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Young at art: Karachi calling

October 22, 2011

To show affection for a city that one’s long been a part of is one thing. But to glean meaning out of its ostensibly mundane, everyday (if somewhat morbid) happenings and express them through artistic expression is something that not many are able to do effectively.

Sara Rizvi is a young artist, and a talented one at that. What’s noteworthy about her personality (which rubs off onto her art) is her deep fondness for the city of lights, the city by the sea and the city that never sleeps: Karachi.

The exhibition of Sara Rizvi’s work (pen-work on deconstructed screen) titled, ‘Roshan hai aaj bhi mera shehr’ at Gallerie Sadequain is both a tribute to Karachi as well as a decent endeavour in trying to highlight some of the goings-on that are inextricably attached to the city. The already treated background (fabric) upon which the artist has drawn certain typical images are a testimony to how young people in our country wish to interpret things in their own distinct way, without thinking too much about the present, the now.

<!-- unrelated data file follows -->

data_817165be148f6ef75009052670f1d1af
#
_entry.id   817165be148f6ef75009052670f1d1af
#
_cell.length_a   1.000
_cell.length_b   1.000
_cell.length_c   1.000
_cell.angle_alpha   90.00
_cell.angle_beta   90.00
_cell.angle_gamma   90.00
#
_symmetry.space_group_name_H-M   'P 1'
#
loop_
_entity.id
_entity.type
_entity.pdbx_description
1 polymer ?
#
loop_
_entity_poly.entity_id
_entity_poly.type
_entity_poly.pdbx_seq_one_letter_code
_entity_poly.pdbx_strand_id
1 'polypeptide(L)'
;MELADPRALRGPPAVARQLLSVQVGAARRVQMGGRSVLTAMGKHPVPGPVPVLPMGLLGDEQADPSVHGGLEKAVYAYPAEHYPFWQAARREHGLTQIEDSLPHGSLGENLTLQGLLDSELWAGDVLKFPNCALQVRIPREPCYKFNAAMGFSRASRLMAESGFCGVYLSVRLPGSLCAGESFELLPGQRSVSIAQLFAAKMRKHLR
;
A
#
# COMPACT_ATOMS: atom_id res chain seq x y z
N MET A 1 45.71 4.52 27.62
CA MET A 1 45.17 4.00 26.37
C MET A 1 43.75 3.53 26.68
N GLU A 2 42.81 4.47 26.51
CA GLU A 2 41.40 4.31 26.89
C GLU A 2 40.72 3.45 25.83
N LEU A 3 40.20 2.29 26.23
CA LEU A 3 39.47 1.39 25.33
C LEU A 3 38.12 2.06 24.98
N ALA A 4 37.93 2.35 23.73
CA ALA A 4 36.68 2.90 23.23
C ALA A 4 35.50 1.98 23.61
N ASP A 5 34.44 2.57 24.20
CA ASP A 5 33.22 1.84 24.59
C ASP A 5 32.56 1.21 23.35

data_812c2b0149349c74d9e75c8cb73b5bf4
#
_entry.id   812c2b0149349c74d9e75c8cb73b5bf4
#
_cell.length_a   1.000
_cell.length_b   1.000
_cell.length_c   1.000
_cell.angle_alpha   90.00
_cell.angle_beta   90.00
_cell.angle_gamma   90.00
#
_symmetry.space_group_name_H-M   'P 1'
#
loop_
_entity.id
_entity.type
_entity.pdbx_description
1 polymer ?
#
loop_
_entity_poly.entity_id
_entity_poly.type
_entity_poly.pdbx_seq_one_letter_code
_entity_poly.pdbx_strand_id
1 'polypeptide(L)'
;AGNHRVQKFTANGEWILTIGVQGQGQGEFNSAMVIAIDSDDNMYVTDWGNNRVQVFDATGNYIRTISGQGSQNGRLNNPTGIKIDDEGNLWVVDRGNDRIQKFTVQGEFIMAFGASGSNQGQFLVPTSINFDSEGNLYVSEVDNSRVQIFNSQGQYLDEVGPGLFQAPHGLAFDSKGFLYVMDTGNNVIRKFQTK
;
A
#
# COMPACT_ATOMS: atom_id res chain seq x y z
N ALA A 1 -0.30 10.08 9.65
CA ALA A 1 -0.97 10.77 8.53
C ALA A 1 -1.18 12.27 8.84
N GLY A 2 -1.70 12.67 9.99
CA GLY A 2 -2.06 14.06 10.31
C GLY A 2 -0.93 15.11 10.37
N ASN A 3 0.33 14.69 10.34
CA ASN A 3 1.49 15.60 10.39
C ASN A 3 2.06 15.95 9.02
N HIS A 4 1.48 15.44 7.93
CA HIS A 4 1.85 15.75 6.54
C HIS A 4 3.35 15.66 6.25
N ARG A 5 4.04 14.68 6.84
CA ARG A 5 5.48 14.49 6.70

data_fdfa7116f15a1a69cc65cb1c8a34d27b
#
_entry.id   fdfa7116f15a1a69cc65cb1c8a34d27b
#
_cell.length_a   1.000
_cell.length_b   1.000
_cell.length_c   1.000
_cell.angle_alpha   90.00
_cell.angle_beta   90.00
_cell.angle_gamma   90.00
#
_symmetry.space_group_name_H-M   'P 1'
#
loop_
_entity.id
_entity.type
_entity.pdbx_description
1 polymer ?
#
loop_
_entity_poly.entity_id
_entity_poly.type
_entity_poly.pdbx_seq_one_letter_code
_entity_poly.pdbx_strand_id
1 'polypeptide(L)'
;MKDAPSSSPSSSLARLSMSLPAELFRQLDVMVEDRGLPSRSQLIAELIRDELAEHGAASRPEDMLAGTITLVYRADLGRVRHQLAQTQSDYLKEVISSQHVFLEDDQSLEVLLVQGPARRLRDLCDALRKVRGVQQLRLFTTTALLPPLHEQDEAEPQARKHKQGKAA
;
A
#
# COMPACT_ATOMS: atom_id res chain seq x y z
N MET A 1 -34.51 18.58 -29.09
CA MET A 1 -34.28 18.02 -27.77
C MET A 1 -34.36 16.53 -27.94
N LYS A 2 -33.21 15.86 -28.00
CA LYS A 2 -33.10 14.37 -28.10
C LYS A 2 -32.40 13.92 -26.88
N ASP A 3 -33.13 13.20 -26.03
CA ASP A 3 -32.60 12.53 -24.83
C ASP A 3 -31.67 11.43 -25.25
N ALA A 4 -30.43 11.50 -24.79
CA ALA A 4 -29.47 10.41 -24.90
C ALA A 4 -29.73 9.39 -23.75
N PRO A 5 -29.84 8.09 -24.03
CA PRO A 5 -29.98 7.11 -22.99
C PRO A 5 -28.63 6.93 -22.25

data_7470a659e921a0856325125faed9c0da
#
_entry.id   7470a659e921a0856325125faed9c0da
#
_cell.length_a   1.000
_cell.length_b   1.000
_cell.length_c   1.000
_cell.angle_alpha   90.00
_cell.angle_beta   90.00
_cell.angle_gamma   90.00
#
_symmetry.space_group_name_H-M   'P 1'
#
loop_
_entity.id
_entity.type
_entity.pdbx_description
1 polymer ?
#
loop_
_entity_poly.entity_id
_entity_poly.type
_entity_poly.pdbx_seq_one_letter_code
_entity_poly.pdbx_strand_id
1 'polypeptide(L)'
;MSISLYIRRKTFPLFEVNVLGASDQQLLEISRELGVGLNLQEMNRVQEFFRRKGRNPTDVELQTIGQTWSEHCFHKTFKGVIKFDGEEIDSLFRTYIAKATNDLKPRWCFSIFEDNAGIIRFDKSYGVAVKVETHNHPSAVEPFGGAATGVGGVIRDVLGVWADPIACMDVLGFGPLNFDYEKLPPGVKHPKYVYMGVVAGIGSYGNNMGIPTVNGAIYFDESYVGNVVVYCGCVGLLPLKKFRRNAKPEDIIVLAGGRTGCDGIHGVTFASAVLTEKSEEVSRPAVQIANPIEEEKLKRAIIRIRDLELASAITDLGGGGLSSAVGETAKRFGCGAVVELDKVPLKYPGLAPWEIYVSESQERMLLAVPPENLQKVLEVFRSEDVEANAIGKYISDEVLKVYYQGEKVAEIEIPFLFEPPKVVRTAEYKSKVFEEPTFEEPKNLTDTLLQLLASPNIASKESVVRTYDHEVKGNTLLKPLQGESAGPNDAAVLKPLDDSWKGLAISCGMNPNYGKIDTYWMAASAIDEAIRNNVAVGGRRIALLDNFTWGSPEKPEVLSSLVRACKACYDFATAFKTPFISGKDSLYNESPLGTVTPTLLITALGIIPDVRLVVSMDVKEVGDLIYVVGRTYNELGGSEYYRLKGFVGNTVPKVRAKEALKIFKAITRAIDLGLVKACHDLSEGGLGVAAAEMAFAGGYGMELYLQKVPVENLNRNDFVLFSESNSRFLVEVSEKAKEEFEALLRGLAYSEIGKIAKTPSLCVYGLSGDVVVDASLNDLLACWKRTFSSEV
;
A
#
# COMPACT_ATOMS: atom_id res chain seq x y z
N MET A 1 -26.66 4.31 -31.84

As can be gauged by the title of the display, ‘Roshan hai aaj bhi mera shehr’, Rizvi has made a statement. The city is still basking in light, despite the volatility, despite the uncertainty and despite the unbridled violence. This she has inferred through the scenes that one gets to, or, the correct way of putting it would be, she gets to visualise on a regular basis.

Who hasn’t seen the convoluted electricity cables shabbily crisscrossed over a pole like a tangled clump of hair stuck in a comb? It’s a view that a majority of Karachi denizens are familiar with. Rizvi has dubbed it ‘Piyar ka signal’ (love signal). There is a reason for it. Cable wires send electricity signals; they also signify the shoddy ways of communication with which citizens connect with one another. This may also include romantic connections.

‘Chal pagli’ is a typical city snapshot. Rickshaws are a hugely popular means of transport for being a cheap commuting facility as well as for the profound and often witty lines written on their rear side. ‘Chal pagli’ (come on crazy girl) is a phrase which is a favourite among the rickshaw wallahs. The artist has captured the innate wit and the gaudiness of colours pretty well.

Rickshaw features in another exhibit, ‘Hum kis gali ja rahey hain’ (which street are we headed). This time it’s perched on a donkey-cart—a kind of symbiotic representation of existence. The piece that this reviewer likes the most is ‘Hanging chainaks’. Anyone who’s ever had tea at a ‘chai ka hotel’ can easily relate to it and imagine himself or herself in one of the cars that are seen in the background of a bunch of chainaks.

So, on the whole, good stuff!